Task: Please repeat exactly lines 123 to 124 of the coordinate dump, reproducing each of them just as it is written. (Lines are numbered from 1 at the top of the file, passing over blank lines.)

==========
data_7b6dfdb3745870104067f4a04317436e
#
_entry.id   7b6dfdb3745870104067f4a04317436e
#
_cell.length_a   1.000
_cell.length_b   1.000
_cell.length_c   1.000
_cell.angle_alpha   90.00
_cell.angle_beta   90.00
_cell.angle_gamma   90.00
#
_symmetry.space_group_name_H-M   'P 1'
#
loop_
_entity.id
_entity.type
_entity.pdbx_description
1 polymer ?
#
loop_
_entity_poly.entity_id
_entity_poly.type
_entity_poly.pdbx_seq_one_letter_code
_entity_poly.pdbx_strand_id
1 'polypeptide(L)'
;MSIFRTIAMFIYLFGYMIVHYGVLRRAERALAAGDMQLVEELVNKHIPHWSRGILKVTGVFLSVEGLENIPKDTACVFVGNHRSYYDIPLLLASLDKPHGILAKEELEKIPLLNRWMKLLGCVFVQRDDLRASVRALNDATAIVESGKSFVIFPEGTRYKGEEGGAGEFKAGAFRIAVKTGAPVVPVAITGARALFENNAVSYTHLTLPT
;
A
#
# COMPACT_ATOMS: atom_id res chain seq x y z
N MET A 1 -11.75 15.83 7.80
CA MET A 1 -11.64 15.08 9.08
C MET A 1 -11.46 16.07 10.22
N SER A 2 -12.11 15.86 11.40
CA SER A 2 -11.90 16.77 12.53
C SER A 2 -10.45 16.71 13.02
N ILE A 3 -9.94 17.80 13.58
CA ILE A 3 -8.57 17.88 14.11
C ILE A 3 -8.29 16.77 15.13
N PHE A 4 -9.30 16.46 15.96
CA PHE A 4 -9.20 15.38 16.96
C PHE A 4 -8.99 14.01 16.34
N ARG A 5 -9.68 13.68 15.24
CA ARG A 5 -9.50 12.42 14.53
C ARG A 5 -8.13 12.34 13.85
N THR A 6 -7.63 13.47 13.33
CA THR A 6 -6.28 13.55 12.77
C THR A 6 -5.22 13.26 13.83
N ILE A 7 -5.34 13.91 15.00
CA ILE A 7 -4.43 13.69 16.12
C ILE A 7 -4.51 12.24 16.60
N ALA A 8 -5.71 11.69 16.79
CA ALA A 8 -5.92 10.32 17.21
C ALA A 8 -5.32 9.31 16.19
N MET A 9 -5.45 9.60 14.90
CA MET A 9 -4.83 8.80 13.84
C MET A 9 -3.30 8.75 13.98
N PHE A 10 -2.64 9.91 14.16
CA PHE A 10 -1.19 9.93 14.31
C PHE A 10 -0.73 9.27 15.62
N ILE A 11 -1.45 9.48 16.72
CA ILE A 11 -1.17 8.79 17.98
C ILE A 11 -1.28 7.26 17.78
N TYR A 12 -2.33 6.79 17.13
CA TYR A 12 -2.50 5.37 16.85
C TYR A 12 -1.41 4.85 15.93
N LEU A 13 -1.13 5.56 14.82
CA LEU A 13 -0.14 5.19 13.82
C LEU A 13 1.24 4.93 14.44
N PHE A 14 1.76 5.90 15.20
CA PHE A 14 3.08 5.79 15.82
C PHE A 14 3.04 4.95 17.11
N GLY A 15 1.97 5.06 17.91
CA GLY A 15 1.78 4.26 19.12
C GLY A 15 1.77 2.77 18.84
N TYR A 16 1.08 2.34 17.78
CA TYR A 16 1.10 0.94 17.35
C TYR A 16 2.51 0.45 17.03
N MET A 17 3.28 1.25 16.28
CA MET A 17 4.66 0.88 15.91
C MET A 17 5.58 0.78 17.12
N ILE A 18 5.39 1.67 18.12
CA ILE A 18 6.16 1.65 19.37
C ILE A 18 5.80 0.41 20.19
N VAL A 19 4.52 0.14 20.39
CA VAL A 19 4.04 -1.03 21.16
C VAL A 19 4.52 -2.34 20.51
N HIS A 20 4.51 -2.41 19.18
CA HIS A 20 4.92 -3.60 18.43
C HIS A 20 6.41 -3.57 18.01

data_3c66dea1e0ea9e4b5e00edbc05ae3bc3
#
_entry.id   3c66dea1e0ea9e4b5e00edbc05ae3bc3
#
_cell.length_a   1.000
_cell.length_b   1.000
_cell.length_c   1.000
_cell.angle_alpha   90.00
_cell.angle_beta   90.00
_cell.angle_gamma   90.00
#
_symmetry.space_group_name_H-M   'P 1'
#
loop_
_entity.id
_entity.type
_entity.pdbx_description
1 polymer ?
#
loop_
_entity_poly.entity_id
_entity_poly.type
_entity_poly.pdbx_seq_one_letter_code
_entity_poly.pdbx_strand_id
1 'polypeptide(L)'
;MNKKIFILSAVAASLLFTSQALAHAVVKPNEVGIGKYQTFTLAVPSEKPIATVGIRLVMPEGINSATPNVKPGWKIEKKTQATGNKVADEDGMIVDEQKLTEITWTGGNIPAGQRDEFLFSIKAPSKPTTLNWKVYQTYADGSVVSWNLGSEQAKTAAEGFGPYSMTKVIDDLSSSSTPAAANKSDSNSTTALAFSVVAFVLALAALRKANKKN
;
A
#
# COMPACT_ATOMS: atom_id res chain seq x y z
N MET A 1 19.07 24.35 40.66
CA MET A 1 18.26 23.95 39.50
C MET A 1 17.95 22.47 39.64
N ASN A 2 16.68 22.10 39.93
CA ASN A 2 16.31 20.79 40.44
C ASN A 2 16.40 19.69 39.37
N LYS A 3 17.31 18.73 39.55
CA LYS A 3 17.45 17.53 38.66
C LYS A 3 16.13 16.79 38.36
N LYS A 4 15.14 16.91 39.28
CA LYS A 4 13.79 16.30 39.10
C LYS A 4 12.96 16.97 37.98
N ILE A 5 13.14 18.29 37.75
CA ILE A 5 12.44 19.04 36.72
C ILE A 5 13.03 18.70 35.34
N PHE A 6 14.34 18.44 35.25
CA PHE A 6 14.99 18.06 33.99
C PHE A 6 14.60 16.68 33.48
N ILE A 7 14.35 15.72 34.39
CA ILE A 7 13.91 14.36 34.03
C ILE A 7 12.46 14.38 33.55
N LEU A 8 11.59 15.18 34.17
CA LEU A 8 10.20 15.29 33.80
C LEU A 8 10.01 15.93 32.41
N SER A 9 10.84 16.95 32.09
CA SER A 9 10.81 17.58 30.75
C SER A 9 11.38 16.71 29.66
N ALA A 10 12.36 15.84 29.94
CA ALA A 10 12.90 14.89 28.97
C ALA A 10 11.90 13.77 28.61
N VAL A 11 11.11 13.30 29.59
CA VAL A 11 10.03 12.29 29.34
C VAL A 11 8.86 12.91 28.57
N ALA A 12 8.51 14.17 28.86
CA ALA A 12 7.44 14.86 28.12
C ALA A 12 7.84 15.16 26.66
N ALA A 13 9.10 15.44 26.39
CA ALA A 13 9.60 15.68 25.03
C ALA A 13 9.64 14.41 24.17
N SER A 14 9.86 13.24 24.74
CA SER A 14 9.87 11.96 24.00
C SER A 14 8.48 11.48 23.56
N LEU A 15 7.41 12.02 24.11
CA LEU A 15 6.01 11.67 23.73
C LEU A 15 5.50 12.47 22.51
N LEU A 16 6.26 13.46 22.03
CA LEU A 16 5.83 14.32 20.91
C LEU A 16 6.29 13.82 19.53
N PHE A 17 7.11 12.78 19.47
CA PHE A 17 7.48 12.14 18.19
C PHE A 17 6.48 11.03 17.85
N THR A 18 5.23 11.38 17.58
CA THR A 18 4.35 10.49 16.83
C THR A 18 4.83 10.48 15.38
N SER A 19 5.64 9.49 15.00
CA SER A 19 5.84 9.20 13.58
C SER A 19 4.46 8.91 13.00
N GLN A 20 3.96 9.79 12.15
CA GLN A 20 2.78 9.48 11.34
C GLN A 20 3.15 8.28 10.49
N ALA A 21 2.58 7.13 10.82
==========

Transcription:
C MET A 1 17.95 22.47 39.64
N ASN A 2 16.68 22.10 39.93